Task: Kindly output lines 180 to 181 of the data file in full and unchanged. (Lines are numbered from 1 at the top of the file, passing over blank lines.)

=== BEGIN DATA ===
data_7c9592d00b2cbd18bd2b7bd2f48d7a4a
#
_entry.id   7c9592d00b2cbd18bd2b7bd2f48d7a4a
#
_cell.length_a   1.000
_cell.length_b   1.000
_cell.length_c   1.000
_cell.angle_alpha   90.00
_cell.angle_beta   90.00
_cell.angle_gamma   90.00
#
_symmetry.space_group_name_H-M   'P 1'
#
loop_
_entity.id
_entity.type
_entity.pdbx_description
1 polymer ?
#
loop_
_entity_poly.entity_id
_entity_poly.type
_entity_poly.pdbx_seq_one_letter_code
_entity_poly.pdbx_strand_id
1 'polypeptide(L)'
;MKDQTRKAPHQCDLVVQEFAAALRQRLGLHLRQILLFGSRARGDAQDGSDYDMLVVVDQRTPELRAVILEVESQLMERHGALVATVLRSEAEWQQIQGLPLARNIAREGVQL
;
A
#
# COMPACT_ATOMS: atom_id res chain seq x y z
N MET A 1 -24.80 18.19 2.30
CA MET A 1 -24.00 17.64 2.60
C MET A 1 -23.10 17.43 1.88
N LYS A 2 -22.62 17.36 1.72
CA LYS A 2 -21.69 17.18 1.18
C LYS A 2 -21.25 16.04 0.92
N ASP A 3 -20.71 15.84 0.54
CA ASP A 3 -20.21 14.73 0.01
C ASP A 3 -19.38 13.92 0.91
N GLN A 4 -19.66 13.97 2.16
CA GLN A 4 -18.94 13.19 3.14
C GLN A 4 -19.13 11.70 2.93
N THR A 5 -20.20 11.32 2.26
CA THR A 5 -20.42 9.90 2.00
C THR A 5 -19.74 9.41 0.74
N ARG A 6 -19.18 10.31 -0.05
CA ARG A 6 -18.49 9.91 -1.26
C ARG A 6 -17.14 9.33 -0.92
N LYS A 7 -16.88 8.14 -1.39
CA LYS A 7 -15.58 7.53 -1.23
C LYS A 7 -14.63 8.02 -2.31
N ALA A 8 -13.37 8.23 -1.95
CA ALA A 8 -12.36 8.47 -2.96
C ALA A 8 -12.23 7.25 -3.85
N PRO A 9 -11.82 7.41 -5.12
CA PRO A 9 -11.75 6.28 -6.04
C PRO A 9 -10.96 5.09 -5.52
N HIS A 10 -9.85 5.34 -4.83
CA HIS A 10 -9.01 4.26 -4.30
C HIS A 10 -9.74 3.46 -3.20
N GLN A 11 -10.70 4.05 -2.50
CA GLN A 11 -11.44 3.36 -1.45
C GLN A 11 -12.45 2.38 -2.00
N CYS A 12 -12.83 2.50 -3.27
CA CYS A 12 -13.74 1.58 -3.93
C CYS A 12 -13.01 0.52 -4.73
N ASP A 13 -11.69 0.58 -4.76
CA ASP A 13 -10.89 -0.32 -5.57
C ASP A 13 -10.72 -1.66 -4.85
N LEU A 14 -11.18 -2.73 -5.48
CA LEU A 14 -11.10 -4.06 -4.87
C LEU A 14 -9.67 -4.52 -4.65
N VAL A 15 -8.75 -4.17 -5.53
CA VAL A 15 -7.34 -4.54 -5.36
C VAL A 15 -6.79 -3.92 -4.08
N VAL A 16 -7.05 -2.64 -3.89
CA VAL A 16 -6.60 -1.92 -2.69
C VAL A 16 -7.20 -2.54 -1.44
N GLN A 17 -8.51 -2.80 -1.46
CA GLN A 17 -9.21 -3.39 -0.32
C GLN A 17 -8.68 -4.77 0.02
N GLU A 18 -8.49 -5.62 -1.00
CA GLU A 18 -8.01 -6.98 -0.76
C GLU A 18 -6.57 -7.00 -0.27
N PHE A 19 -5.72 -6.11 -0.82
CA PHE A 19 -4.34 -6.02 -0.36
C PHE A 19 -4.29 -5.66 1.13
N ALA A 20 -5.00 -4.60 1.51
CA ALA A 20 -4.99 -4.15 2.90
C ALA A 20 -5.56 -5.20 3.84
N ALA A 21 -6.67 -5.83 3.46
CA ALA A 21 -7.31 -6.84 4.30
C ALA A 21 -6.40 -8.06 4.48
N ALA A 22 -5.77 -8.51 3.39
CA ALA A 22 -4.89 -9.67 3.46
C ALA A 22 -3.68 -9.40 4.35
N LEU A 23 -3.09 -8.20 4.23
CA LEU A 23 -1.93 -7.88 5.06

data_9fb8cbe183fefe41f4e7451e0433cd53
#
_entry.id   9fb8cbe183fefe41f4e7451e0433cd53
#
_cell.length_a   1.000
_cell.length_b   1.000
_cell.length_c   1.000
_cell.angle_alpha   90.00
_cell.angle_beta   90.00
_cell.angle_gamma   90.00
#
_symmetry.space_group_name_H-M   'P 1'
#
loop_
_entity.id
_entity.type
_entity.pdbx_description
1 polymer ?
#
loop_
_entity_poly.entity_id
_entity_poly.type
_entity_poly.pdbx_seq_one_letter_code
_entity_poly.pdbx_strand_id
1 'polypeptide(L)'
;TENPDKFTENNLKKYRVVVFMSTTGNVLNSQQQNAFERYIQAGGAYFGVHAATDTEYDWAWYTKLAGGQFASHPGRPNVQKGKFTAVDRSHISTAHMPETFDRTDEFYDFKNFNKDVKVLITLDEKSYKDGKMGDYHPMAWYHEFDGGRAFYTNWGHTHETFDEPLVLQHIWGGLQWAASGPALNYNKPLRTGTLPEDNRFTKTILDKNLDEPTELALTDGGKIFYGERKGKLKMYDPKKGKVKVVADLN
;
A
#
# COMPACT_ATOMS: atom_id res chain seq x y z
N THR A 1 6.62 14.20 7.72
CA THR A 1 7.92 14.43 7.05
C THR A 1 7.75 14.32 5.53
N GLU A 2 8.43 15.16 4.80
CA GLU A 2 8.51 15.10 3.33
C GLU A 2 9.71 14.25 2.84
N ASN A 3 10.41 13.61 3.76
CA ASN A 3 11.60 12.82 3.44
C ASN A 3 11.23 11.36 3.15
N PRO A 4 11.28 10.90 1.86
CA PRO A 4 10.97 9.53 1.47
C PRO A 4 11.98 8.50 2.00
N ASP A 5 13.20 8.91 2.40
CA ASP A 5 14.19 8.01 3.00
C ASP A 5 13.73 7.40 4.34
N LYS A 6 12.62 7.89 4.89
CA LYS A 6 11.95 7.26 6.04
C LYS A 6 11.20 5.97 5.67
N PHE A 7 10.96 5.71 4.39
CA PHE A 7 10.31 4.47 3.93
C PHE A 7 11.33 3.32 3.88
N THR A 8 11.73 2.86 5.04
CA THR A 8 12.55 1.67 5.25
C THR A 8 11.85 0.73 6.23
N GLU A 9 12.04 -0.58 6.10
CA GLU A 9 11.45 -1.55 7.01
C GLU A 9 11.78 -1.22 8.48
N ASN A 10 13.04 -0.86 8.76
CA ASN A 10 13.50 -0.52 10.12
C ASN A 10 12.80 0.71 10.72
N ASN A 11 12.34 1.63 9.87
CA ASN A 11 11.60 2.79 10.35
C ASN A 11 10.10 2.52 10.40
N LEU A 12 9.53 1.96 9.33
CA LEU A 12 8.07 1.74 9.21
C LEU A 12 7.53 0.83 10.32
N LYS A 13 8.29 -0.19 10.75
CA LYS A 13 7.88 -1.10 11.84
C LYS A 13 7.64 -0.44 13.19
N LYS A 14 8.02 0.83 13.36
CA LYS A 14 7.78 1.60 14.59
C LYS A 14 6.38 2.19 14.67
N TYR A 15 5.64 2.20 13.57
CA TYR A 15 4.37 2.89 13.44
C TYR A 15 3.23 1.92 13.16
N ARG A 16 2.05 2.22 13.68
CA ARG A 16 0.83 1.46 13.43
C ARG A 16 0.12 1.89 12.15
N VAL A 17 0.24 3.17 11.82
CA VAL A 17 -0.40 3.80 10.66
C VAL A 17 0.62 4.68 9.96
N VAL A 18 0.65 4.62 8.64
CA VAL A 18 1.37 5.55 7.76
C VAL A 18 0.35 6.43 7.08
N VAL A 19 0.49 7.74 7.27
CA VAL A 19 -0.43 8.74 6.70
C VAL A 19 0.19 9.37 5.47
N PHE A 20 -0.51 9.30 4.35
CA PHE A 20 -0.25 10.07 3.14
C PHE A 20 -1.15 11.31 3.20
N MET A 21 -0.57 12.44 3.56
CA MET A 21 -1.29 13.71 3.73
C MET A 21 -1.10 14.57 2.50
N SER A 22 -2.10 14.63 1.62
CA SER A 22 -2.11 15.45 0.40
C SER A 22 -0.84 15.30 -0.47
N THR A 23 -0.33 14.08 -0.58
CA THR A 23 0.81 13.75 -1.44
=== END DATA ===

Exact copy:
N VAL A 18 0.65 4.62 8.64
CA VAL A 18 1.37 5.55 7.76